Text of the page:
Publication: North Caucasus Weekly Volume: 7 Issue: 11

Kavkazky Uzel reported on March 14 that the widow of Rustam Nafedsev, one of the rebels killed in the attack on Nalchik, Kabardino-Balkaria, last October 13, had filed suit in the Nalchik District Court against the republic’s Pension Fund for refusing to grant her social payments for her three pre-school age children. A Pension Fund official told the website that the refusal had been ordered by the Southern Federal District branch of the federal Prosecutor General’s Office, which stated that such payments cannot be made to relatives of those killed while attempting to commit terrorists acts. According to Kavkazky Uzel, half of the 93 rebels killed in Nalchik raid were married, and a number of them had two or three children, some of whom were born after their fathers’ deaths. A number of other widows of the dead militants are also planning to file suit. Their lawyer, Larisa Dorogova, said that the federal law on pensions does not cite any conditions under which such payments cannot be made. “The law does not stipulate under what conditions the child became [fatherless],” she said. “On the contrary, it is emphasized that everyone has the right to that pension. I think that this is discrimination against innocent children.”

The Caucasus Times reported on March 13 that a group of mothers of some of the militants killed in the October 2005 attack on Nalchik had given a visiting Russian artist with roots in Kabardino-Balkaria, Mikhail Shemyakin, a letter addressed to Vladimir Putin, asking the Russian president to return the remains of their sons.

Meanwhile, Kavkazky Uzel reported on March 9 that relatives of people killed and arrested in the October 2005 attack had written a letter to international human rights organizations on March 1 asking them “to appeal to the International Court for Human Rights about the mass violations of the rights of pious Muslims in the KBR [Kabardino-Balkaria Republic]” and “to petition for and help us in our collective departure from the country for domicile” abroad.

In an interview published by the Caucasus Times on March 3, Memorial chairman Oleg Orlov said that the “brutal persecution” of Muslims in Kabardino-Balkaria is driving them into the arms of the rebels. Orlov also said there was reason not to reject completely the “conspiracy theory” that Kabardino-Balkaria’s power structures did little or nothing to prevent the September 2005 rebel attack—even though they knew it was being planned. Orlov suggested that some within the republican power structures were seeking to undermine Arsen Kanokov, who had become president in September 2005 and had a more flexible position vis-à-vis the republic’s Islamic opposition than his predecessor, Valery Kokov.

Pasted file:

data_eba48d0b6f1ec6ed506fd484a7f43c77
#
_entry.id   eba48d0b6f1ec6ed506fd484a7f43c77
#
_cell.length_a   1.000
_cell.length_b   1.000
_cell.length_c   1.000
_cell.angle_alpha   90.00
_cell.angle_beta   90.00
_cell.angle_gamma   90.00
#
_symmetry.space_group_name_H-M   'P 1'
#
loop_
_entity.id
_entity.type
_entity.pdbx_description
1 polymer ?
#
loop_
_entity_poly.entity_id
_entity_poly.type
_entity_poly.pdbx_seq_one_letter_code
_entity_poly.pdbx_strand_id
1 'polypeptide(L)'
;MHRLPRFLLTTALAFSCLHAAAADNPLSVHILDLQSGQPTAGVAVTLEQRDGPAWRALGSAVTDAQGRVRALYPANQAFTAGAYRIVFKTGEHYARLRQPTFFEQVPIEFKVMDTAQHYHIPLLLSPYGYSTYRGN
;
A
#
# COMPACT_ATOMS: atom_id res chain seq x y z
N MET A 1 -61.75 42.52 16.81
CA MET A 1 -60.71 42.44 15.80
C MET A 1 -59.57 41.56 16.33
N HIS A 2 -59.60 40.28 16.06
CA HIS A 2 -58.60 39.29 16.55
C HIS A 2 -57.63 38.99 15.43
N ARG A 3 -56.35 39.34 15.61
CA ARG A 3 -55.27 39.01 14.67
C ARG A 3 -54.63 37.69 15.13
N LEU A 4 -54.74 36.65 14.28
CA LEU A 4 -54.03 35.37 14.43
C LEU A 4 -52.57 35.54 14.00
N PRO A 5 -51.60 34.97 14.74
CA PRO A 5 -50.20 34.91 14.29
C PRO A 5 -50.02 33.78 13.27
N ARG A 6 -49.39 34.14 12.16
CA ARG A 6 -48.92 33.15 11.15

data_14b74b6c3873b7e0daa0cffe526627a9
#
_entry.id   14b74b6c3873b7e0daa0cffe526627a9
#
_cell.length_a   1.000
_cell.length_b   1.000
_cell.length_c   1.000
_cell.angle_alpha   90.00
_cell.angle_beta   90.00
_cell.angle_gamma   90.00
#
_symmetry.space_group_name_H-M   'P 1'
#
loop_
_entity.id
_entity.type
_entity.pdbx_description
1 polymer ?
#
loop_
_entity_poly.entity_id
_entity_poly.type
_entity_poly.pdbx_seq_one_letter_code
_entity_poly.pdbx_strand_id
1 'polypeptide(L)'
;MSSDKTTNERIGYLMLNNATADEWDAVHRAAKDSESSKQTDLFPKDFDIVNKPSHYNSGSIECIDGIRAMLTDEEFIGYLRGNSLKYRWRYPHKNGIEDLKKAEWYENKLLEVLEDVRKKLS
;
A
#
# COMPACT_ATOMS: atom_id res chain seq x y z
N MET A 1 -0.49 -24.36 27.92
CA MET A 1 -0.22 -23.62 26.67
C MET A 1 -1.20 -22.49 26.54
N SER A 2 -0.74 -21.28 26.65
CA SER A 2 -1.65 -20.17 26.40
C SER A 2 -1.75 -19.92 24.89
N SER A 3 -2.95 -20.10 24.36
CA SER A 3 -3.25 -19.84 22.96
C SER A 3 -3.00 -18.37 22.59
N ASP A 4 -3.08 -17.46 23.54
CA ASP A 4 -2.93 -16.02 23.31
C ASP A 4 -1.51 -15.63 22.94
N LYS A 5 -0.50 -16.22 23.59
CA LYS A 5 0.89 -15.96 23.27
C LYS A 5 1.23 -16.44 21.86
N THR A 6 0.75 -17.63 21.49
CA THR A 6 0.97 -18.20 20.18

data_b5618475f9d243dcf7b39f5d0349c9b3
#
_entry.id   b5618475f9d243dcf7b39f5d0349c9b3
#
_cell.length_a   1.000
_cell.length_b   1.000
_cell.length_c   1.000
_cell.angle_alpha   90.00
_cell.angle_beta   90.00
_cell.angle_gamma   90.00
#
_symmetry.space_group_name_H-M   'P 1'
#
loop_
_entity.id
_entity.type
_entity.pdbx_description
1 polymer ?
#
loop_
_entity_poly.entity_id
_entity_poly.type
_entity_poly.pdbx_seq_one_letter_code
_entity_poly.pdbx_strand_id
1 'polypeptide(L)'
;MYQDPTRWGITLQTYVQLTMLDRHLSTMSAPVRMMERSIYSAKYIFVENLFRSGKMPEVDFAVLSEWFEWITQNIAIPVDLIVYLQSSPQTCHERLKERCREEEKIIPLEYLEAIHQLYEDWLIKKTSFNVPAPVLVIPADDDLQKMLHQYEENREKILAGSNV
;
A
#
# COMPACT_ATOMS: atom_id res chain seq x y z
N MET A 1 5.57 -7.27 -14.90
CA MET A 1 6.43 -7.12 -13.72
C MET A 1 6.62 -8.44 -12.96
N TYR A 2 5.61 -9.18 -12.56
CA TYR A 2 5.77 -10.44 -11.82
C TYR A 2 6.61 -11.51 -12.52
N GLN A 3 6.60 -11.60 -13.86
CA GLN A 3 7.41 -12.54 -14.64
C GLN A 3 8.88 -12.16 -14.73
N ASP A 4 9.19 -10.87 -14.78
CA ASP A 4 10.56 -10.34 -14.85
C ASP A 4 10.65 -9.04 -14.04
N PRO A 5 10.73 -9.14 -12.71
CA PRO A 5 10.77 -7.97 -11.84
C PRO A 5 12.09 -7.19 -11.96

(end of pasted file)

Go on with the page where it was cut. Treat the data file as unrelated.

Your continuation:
“The hypothesis has its own internal logic,” Orlov told the Caucasus Times. “A new president of the republic arrives who is ready to change domestic policy fundamentally. Kanokov’s statements both before and after the events show that his approach to the problem of the mutual relations of the authorities and society, and the authorities and the opposition, are significantly different from that of the previous leadership. And, at the same time, there remain the old MVD and its head, Mr. [Khachim] Shogenov, who was an active supporter and the main conductor of the idea: squeeze, squeeze and squeeze with all your might. Any changes in domestic policy are disadvantageous to the siloviki; they would like to impede the dialogue with the religious opposition.”

Orlov added: “In these conditions, a situation in which there is an armed uprising in the city that is quickly and effectively put down by the Interior Ministry forces seems very attractive to them. Then it is easy to say: ‘Who can there be dialogue with? They have just tried to seize the city!’ The question of the need for a wide public discourse on various controversial and urgent problems is simply removed from the agenda.” Orlov also said that the November 2005 kidnapping of human rights activist Ruslan Nakhushev, who was promoting dialogue between the authorities and the religious opposition, looks suspicious (see Chechnya Weekly, November 10, 2005).